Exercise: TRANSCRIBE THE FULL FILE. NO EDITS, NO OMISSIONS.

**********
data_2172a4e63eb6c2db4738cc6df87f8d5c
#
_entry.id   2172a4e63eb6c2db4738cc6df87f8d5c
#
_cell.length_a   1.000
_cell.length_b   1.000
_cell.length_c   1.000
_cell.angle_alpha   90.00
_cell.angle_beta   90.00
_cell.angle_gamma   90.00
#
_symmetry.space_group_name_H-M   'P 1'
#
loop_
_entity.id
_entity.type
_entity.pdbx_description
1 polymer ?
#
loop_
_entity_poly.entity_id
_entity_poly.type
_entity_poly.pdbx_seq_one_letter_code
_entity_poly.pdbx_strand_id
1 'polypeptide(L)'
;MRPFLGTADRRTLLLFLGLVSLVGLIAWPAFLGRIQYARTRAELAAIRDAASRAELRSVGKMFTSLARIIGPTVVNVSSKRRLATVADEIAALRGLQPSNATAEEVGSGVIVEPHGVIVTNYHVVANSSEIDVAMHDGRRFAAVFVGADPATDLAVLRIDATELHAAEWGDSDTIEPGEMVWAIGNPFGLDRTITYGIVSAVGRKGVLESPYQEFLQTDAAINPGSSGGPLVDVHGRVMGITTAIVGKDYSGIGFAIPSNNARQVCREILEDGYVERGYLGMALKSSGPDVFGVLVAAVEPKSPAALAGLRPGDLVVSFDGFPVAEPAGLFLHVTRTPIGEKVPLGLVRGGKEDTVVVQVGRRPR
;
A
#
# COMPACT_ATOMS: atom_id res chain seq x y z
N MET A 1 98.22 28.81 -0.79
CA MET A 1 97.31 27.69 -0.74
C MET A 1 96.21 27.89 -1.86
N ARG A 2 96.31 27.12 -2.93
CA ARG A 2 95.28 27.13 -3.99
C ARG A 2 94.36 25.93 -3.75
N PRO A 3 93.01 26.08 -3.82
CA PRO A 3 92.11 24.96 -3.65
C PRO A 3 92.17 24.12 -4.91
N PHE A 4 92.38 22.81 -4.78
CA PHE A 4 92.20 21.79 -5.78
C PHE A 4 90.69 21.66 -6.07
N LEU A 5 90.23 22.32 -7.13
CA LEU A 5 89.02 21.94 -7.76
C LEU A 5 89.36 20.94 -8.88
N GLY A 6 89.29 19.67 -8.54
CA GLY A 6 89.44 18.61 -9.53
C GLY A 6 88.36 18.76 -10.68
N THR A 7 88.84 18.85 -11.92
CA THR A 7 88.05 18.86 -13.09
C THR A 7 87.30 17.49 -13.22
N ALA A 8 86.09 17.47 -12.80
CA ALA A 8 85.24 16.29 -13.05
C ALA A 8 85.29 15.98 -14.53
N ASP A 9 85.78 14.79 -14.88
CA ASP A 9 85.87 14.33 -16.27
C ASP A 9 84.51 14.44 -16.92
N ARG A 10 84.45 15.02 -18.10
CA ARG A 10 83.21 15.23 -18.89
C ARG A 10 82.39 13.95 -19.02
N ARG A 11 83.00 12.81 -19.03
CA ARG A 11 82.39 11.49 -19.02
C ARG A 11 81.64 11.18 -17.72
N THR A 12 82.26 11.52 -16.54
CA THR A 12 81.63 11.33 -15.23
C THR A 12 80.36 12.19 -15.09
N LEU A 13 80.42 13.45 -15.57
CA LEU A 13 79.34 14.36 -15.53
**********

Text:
data_2172a4e63eb6c2db4738cc6df87f8d5c
#
_entry.id   2172a4e63eb6c2db4738cc6df87f8d5c
#
_cell.length_a   1.000
_cell.length_b   1.000
_cell.length_c   1.000
_cell.angle_alpha   90.00
_cell.angle_beta   90.00
_cell.angle_gamma   90.00
#
_symmetry.space_group_name_H-M   'P 1'
#
loop_
_entity.id
_entity.type
_entity.pdbx_description
1 polymer ?
#
loop_
_entity_poly.entity_id
_entity_poly.type
_entity_poly.pdbx_seq_one_letter_code
_entity_poly.pdbx_strand_id
1 'polypeptide(L)'
;MRPFLGTADRRTLLLFLGLVSLVGLIAWPAFLGRIQYARTRAELAAIRDAASRAELRSVGKMFTSLARIIGPTVVNVSSKRRLATVADEIAALRGLQPSNATAEEVGSGVIVEPHGVIVTNYHVVANSSEIDVAMHDGRRFAAVFVGADPATDLAVLRIDATELHAAEWGDSDTIEPGEMVWAIGNPFGLDRTITYGIVSAVGRKGVLESPYQEFLQTDAAINPGSSGGPLVDVHGRVMGITTAIVGKDYSGIGFAIPSNNARQVCREILEDGYVERGYLGMALKSSGPDVFGVLVAAVEPKSPAALAGLRPGDLVVSFDGFPVAEPAGLFLHVTRTPIGEKVPLGLVRGGKEDTVVVQVGRRPR
;
A
#
# COMPACT_ATOMS: atom_id res chain seq x y z
N MET A 1 98.22 28.81 -0.79
CA MET A 1 97.31 27.69 -0.74
C MET A 1 96.21 27.89 -1.86
N ARG A 2 96.31 27.12 -2.93
CA ARG A 2 95.28 27.13 -3.99
C ARG A 2 94.36 25.93 -3.75
N PRO A 3 93.01 26.08 -3.82
CA PRO A 3 92.11 24.96 -3.65
C PRO A 3 92.17 24.12 -4.91
N PHE A 4 92.38 22.81 -4.78
CA PHE A 4 92.20 21.79 -5.78
C PHE A 4 90.69 21.66 -6.07
N LEU A 5 90.23 22.32 -7.13
CA LEU A 5 89.02 21.94 -7.76
C LEU A 5 89.36 20.94 -8.88
N GLY A 6 89.29 19.67 -8.54
CA GLY A 6 89.44 18.61 -9.53
C GLY A 6 88.36 18.76 -10.68
N THR A 7 88.84 18.85 -11.92
CA THR A 7 88.05 18.86 -13.09
C THR A 7 87.30 17.49 -13.22
N ALA A 8 86.09 17.47 -12.80
CA ALA A 8 85.24 16.29 -13.05
C ALA A 8 85.29 15.98 -14.53
N ASP A 9 85.78 14.79 -14.88
CA ASP A 9 85.87 14.33 -16.27
C ASP A 9 84.51 14.44 -16.92
N ARG A 10 84.45 15.02 -18.10
CA ARG A 10 83.21 15.23 -18.89
C ARG A 10 82.39 13.95 -19.02
N ARG A 11 83.00 12.81 -19.03
CA ARG A 11 82.39 11.49 -19.02
C ARG A 11 81.64 11.18 -17.72
N THR A 12 82.26 11.52 -16.54
CA THR A 12 81.63 11.33 -15.23
C THR A 12 80.36 12.19 -15.09
N LEU A 13 80.42 13.45 -15.57
CA LEU A 13 79.34 14.36 -15.53